Finra alerts broker-dealers to nontraded REIT info shortcomings

Regulator sees misleading communications around distributions, risks

May 3, 2013 @ 1:55 pm

By Bruce Kelly

The Financial Industry Regulatory Authority Inc. has alerted broker-dealers to a number of shortcomings in how they communicate with investors about nontraded real estate investment trusts.

According to a Finra notice issued yesterday, broker-dealers are falling short in a number of areas, including distributing materials that contain misleading and inaccurate statements about the potentials of investing in illiquid real estate programs.

“Recent reviews by Finra of communications with the public regarding real estate programs have revealed deficiencies,” Finra said.

One issue is how dividends — or “distributions” as they are known in the $10 billion-per-year industry — are paid to investors.

Nontraded REITs begin paying investors a distribution as soon as they are sold, with the distribution often initially coming from an investors' principal or borrowed money. Such distributions are one of the most attractive elements of the product.

Broker-dealer communications “have emphasized the distributions paid by a real estate program and failed to adequately explain that some of the distribution constitutes return of principal,” the Finra notice said.

The Finra notice to members is the latest in a string of various regulators' efforts to improve sales practices around and increase transparency of illiquid REITs, which are sold almost exclusively through independent broker-dealers such as LPL Financial LLC and Ameriprise Financial Services Inc.

For example, Finra last month indicated it would recommend to the Securities and Exchange Commission more-stringent rules about how nontraded REITs are valued, and in February, LPL Financial said it would pay a $500,000 administrative fine to Massachusetts over sales of REITs that did not meet state guidelines, as well as LPL's own rules and procedures.

For its part, the REIT industry has been working with regulators to shape an array of new guidelines and rules. The Investment Program Association, an industry trade group, said it supports the new Finra notice.

“Finra notices like this recent release are models for proper investor communication protocols,” Kevin Hogan, chief executive of the IPA, said in a statement.

According to Finra, some broker-dealers are downplaying the risks associated with such REITs. “In addition, some communications have not provided sufficient discussions of the risks associated with investing in the products in order to balance the presentation of benefits.”

Disclosure should be more accurate and explain how the REITs operate, Finra said. Descriptions of the REITs in communications to clients also should be consistent with the REIT's prospectus.

Finra's notice also drew attention to how broker-dealers discuss an annualized rate of distribution with clients. Firms must wait for the REIT to pay distributions for half a year before making claims about a REIT's annualized rate of return, according to the notice.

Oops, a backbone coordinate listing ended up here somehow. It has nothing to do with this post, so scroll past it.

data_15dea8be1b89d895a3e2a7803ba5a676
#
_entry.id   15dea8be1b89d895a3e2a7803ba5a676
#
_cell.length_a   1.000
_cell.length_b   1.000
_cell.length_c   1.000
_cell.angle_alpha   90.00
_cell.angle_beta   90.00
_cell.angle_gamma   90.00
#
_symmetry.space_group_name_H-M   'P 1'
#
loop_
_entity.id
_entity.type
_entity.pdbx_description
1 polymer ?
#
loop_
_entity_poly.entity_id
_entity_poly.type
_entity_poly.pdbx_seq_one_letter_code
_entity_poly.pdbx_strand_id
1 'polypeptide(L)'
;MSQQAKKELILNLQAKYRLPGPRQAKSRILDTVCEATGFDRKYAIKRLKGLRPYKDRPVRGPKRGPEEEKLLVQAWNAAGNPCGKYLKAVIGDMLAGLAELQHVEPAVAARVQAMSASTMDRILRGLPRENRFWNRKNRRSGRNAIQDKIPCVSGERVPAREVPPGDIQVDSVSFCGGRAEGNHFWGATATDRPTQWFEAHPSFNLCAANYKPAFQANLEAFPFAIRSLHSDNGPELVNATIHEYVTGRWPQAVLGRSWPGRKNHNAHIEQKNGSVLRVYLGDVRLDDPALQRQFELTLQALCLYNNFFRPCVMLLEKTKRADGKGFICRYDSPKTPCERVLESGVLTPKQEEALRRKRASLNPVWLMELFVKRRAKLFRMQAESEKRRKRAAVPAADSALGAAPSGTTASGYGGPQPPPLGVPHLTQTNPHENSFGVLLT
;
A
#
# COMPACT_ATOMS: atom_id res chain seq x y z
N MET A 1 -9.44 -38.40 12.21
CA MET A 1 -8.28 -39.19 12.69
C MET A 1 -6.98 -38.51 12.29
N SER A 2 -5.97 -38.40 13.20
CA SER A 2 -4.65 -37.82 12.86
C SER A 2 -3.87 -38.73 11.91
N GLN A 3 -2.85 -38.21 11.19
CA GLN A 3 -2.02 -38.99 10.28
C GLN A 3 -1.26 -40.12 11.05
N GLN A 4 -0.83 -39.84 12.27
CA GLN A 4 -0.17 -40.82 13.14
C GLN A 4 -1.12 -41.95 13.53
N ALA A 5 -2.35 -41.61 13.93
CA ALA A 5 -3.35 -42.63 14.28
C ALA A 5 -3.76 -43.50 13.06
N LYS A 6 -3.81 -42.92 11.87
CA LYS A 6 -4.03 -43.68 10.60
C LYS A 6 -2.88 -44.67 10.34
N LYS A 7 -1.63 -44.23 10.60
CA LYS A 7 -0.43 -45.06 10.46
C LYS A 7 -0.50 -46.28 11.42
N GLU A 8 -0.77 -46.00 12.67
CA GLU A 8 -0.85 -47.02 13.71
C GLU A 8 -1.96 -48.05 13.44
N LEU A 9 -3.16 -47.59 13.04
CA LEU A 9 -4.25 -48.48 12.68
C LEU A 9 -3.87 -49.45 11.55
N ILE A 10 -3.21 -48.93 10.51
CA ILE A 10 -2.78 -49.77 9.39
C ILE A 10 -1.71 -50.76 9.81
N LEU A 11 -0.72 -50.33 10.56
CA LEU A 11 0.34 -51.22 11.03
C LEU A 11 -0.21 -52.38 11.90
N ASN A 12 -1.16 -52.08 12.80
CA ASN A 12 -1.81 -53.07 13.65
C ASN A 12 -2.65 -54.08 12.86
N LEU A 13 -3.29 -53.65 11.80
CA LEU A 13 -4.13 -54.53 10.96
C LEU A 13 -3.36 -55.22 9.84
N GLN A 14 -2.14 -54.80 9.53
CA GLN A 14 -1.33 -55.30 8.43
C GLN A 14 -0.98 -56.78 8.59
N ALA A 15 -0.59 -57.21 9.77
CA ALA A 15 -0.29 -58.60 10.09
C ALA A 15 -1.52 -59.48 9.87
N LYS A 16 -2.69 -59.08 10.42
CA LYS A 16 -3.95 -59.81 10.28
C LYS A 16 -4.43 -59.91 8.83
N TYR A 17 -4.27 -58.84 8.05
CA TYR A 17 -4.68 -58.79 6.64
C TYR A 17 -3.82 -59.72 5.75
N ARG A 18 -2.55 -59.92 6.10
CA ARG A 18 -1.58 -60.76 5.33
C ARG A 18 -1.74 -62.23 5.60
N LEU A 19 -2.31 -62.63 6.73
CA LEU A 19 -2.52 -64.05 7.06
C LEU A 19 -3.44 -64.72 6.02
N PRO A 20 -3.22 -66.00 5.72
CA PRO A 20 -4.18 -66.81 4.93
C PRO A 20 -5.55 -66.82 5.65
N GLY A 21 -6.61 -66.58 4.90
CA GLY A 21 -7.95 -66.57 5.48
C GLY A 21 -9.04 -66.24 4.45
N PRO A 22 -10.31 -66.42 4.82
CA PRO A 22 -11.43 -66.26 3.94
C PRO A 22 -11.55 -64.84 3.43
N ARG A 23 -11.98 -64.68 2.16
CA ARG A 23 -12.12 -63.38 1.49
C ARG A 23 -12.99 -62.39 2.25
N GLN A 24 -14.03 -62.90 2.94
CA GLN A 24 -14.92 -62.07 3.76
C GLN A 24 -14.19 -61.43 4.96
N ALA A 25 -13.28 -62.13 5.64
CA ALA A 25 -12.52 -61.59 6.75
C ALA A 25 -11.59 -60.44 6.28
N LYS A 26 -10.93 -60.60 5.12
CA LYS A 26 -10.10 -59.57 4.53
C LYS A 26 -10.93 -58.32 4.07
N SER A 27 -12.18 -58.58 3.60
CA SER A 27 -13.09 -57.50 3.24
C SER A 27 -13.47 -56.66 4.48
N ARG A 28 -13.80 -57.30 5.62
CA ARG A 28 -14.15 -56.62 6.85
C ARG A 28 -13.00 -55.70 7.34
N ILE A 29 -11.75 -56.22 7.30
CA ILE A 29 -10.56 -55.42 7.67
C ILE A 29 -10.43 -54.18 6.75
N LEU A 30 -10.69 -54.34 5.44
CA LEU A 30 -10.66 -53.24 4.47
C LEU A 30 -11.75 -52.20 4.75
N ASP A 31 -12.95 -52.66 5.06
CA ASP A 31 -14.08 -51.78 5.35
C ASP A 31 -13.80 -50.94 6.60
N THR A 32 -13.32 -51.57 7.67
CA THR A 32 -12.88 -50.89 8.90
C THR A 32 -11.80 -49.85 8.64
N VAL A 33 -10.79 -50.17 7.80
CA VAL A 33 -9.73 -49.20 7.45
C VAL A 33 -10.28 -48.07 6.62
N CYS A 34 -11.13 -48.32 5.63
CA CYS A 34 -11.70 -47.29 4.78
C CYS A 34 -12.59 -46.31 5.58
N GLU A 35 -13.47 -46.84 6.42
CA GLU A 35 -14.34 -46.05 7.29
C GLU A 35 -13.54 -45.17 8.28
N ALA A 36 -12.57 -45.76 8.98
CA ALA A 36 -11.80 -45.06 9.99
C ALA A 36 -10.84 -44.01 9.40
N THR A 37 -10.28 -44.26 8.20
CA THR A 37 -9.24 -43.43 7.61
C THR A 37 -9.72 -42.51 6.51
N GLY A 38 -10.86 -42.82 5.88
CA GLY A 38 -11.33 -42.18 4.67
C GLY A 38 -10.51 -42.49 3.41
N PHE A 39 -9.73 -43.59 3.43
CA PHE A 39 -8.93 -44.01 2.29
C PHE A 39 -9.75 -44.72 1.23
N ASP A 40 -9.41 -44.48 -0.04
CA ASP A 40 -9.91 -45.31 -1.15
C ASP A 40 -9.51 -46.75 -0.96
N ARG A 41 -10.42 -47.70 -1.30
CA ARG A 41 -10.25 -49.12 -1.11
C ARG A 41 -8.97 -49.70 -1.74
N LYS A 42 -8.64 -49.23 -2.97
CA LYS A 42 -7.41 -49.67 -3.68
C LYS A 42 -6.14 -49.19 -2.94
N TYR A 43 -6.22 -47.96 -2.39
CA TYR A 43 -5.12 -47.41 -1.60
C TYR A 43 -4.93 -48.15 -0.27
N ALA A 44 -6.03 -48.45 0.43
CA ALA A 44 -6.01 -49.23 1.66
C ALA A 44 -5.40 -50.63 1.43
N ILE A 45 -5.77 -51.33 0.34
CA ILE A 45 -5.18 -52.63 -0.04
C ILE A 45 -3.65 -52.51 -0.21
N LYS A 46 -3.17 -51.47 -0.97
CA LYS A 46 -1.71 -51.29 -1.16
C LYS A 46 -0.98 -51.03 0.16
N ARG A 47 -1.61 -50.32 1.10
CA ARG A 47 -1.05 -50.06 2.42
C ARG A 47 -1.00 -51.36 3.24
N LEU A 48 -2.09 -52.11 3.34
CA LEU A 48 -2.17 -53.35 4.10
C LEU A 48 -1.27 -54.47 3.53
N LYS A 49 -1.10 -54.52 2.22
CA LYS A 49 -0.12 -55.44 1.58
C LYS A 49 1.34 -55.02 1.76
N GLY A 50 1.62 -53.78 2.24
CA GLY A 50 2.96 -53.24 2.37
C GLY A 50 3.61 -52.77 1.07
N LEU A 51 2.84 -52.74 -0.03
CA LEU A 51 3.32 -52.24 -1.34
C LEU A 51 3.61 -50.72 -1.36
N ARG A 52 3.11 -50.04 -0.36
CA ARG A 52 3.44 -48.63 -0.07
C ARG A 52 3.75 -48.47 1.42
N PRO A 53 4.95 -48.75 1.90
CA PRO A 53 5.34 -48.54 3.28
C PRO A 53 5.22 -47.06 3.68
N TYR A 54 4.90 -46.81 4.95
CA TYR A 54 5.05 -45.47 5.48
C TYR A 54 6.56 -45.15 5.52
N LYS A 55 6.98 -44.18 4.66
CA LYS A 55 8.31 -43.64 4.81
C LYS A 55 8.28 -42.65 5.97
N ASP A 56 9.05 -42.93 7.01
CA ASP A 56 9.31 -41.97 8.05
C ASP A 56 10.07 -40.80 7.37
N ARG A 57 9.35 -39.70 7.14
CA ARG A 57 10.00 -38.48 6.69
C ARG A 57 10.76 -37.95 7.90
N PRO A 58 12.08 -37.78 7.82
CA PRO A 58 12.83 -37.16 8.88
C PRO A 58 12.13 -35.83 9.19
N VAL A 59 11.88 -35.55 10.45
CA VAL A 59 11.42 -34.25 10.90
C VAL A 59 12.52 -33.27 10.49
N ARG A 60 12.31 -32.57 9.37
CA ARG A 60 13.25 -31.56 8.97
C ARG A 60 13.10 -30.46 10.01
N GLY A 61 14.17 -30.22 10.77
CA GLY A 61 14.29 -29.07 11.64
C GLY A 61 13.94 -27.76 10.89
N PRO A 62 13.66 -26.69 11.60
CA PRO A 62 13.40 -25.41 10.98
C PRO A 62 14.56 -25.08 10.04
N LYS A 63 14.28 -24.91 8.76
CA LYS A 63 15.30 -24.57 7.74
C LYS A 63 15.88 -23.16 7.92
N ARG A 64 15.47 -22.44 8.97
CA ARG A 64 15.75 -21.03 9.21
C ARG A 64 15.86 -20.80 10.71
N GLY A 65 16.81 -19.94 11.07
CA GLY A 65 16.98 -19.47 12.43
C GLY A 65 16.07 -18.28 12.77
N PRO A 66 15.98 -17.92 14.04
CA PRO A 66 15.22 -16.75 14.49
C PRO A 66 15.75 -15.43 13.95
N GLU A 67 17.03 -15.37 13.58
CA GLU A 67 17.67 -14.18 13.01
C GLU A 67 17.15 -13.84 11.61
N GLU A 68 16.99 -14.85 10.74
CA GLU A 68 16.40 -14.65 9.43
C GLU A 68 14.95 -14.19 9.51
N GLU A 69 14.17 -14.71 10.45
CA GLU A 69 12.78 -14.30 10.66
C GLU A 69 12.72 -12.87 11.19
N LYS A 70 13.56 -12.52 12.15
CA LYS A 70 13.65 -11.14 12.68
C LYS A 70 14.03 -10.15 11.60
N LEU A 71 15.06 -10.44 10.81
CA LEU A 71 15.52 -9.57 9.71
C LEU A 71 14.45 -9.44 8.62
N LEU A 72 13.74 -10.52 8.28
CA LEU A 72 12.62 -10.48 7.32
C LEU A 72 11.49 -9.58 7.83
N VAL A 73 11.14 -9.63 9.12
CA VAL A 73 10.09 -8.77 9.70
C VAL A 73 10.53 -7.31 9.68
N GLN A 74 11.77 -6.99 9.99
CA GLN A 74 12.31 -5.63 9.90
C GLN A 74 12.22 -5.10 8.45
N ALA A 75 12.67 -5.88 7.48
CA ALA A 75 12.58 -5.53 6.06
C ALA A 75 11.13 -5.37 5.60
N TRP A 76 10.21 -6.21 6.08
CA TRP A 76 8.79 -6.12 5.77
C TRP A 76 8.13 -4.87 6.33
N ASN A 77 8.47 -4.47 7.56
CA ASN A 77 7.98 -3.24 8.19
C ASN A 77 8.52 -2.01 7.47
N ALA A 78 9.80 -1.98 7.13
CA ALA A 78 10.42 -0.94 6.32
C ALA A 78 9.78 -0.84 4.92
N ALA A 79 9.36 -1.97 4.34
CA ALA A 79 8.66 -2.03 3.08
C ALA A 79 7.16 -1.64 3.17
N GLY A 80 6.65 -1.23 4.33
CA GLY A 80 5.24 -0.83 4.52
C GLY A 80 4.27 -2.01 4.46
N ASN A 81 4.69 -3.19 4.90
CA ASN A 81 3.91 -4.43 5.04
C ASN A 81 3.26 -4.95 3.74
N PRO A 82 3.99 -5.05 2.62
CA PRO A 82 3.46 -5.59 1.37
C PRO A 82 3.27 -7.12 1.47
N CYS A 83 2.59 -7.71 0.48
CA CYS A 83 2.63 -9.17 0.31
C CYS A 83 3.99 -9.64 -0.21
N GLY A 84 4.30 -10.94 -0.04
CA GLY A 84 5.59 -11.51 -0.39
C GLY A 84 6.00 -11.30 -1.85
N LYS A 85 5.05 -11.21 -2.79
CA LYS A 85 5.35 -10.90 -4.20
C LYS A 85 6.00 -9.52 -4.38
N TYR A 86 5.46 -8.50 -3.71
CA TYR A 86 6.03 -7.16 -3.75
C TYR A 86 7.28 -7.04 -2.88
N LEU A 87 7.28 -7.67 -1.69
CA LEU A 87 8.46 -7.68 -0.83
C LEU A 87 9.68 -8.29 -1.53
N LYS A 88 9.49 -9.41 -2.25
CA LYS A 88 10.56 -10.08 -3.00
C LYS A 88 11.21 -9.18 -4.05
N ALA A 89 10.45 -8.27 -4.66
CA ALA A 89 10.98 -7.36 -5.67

“In order to be fair and balanced, firm communications concerning a real estate program may not include an annualized distribution rate until the program has paid distributions that are, on an annualized basis, at a minimum equal to that rate for at least two consecutive full quarterly periods,” the Finra notice said.


What do you think?

View comments

Most watched


Finding innovation in your firm

Adam Holt of AssetMap explains how advisers understand they need to grow, but great innovation may be lurking right under your nose.


Finding your edge from Tony Robbins

Guru Tony Robbins has helped a lot of people, but armed with his psychology Financial Advisor Josh Nelson has helped his practice soar.

Latest news & opinion

The growth of factor-based investing

Advisers are making decisions about clients' portfolios by using the same characteristics that govern factor-based ETFs.

Finra makes its list to target hundreds of rogue individuals

The regulator sees patterns in the behavior and disclosures of high-risk brokers.

LTC insurer offering co-pays to blunt soaring premium increases

John Hancock policyholders would get a discount on their premium in return for agreeing to pay a bigger portion of their claims in the future.

Goldman Sachs acquires United Capital

After a payday of $75 million or more, CEO Joe Duran plans to join Goldman in a senior position.

Private equity loves IBDs, but will that last?

Three big acquisitions in less than a year signals renewed life in the formerly beleaguered industry.


Hi! Glad you're here and we hope you like all the great work we do here at InvestmentNews. But what we do is expensive and is funded in part by our sponsors. So won't you show our sponsors a little love by whitelisting It'll help us continue to serve you.

Yes, show me how to whitelist

Ad blocker detected. Please whitelist us or give premium a try.


Subscribe and Save 60%

Premium Access
Print + Digital

Learn more
Subscribe to Print